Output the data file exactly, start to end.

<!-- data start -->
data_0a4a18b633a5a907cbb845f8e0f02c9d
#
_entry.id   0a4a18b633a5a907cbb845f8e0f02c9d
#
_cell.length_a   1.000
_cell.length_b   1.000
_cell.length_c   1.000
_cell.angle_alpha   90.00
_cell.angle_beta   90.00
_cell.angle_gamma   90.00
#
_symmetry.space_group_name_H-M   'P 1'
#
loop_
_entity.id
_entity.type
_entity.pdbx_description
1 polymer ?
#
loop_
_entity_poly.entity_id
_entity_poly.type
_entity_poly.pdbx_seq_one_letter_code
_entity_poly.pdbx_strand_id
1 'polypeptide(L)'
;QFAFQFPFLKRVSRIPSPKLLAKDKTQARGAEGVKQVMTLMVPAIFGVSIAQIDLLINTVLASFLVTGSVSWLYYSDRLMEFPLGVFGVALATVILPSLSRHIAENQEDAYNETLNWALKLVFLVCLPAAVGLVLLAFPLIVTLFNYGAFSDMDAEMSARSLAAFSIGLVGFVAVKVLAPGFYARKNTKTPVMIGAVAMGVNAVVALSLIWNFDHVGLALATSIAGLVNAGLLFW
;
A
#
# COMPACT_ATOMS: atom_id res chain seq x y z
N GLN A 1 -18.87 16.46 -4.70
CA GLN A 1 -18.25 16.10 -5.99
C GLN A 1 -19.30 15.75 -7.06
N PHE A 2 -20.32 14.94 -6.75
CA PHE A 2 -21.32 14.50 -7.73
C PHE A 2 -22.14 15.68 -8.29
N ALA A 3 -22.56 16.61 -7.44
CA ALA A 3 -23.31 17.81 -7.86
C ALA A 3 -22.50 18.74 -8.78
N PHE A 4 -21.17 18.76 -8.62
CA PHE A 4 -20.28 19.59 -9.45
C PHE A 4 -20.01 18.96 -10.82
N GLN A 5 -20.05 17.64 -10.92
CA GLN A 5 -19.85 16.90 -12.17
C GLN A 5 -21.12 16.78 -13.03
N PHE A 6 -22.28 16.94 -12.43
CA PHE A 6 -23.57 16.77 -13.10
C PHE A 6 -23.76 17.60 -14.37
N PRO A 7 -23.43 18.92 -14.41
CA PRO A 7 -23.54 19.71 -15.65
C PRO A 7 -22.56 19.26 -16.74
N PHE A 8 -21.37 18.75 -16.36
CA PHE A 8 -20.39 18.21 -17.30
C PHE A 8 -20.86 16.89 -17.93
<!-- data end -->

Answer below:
data_0a4a18b633a5a907cbb845f8e0f02c9d
#
_entry.id   0a4a18b633a5a907cbb845f8e0f02c9d
#
_cell.length_a   1.000
_cell.length_b   1.000
_cell.length_c   1.000
_cell.angle_alpha   90.00
_cell.angle_beta   90.00
_cell.angle_gamma   90.00
#
_symmetry.space_group_name_H-M   'P 1'
#
loop_
_entity.id
_entity.type
_entity.pdbx_description
1 polymer ?
#
loop_
_entity_poly.entity_id
_entity_poly.type
_entity_poly.pdbx_seq_one_letter_code
_entity_poly.pdbx_strand_id
1 'polypeptide(L)'
;QFAFQFPFLKRVSRIPSPKLLAKDKTQARGAEGVKQVMTLMVPAIFGVSIAQIDLLINTVLASFLVTGSVSWLYYSDRLMEFPLGVFGVALATVILPSLSRHIAENQEDAYNETLNWALKLVFLVCLPAAVGLVLLAFPLIVTLFNYGAFSDMDAEMSARSLAAFSIGLVGFVAVKVLAPGFYARKNTKTPVMIGAVAMGVNAVVALSLIWNFDHVGLALATSIAGLVNAGLLFW
;
A
#
# COMPACT_ATOMS: atom_id res chain seq x y z
N GLN A 1 -18.87 16.46 -4.70
CA GLN A 1 -18.25 16.10 -5.99
C GLN A 1 -19.30 15.75 -7.06
N PHE A 2 -20.32 14.94 -6.75
CA PHE A 2 -21.32 14.50 -7.73
C PHE A 2 -22.14 15.68 -8.29
N ALA A 3 -22.56 16.61 -7.44
CA ALA A 3 -23.31 17.81 -7.86
C ALA A 3 -22.50 18.74 -8.78
N PHE A 4 -21.17 18.76 -8.62
CA PHE A 4 -20.28 19.59 -9.45
C PHE A 4 -20.01 18.96 -10.82
N GLN A 5 -20.05 17.64 -10.92
CA GLN A 5 -19.85 16.90 -12.17
C GLN A 5 -21.12 16.78 -13.03
N PHE A 6 -22.28 16.94 -12.43
CA PHE A 6 -23.57 16.77 -13.10
C PHE A 6 -23.76 17.60 -14.37
N PRO A 7 -23.43 18.92 -14.41
CA PRO A 7 -23.54 19.71 -15.65
C PRO A 7 -22.56 19.26 -16.74
N PHE A 8 -21.37 18.75 -16.36
CA PHE A 8 -20.39 18.21 -17.30
C PHE A 8 -20.86 16.89 -17.93